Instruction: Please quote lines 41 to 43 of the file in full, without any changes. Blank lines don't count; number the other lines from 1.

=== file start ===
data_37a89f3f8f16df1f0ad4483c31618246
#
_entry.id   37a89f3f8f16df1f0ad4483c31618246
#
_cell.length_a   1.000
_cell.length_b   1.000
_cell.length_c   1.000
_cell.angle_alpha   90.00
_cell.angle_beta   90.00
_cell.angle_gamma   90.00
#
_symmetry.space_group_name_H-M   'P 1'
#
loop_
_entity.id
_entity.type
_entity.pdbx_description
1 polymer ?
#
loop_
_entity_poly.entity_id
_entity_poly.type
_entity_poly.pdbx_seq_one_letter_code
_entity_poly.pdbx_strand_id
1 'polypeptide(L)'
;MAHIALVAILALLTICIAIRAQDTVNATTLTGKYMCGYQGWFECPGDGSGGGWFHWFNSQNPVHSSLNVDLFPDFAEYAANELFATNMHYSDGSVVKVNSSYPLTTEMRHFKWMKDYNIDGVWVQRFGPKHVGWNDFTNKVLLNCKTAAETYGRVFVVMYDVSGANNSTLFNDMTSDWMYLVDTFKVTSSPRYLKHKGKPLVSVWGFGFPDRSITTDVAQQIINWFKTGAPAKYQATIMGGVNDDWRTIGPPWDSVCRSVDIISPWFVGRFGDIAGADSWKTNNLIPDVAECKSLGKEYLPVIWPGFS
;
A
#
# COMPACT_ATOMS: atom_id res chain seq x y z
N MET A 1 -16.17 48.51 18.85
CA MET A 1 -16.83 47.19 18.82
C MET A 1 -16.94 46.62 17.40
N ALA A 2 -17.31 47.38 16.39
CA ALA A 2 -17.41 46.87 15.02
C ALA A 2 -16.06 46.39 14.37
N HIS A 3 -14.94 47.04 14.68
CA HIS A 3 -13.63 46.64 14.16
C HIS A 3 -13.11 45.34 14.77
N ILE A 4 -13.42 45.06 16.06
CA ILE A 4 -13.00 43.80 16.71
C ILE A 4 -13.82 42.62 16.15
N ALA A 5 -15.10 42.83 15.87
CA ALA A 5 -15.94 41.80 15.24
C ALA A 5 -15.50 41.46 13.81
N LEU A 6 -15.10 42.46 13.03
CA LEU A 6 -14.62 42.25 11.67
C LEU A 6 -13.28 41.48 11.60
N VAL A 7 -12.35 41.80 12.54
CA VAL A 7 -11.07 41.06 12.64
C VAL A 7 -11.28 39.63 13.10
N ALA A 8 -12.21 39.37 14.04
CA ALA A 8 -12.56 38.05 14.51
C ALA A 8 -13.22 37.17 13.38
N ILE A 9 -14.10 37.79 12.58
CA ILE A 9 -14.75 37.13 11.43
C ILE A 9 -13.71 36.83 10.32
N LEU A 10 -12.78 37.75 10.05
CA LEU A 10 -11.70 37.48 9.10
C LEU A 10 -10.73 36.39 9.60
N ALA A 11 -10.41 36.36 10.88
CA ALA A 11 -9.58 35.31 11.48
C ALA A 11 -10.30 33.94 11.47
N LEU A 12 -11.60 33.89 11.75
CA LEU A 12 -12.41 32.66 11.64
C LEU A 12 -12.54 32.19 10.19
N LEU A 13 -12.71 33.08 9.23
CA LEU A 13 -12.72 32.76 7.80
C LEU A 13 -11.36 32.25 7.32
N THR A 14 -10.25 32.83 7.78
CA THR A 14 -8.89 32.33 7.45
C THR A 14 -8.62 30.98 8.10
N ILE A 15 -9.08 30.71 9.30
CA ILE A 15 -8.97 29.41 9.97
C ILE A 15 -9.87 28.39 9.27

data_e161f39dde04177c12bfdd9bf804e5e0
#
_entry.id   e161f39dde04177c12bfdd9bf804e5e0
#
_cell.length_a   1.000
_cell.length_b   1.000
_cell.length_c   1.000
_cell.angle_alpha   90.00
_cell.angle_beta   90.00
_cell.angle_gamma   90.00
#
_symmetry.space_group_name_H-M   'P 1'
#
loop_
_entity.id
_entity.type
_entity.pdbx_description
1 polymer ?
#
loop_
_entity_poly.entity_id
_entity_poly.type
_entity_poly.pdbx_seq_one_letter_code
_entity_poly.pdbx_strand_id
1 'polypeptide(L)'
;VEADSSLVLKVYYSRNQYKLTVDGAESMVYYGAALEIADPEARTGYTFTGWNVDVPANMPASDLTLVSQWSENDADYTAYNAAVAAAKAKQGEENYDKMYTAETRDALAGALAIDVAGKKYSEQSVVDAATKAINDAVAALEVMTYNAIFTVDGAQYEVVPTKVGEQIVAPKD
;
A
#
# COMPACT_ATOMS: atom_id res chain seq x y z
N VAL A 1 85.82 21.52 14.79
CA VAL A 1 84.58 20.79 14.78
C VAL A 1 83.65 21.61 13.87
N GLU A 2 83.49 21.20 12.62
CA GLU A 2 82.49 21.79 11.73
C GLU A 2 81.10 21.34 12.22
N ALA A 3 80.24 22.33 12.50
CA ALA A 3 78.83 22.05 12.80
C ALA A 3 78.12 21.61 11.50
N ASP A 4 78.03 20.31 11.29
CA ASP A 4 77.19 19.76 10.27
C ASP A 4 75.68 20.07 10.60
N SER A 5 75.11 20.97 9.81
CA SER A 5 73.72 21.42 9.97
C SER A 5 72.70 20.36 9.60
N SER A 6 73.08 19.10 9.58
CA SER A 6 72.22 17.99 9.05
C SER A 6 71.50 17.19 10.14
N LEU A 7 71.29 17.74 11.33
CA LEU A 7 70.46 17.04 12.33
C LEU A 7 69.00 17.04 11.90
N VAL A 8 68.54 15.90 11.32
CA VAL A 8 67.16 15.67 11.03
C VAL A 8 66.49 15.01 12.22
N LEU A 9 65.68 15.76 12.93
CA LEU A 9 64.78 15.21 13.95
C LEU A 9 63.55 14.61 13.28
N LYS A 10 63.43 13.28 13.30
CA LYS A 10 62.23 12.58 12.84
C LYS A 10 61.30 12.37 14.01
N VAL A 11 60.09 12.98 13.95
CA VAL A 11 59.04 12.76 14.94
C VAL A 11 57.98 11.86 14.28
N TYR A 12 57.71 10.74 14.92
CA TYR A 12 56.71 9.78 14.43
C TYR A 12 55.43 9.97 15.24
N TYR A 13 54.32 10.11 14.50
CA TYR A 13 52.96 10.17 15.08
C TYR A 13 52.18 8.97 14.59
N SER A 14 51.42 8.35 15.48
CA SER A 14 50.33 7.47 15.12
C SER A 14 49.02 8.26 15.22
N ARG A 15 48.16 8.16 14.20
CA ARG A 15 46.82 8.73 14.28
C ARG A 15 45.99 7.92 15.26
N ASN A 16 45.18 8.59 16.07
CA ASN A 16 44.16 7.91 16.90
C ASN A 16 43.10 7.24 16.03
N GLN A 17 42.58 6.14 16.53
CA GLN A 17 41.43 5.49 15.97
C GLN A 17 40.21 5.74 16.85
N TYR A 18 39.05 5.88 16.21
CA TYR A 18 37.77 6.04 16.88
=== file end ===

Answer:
CA ILE A 4 -13.00 43.80 16.71
C ILE A 4 -13.82 42.62 16.15
N ALA A 5 -15.10 42.83 15.87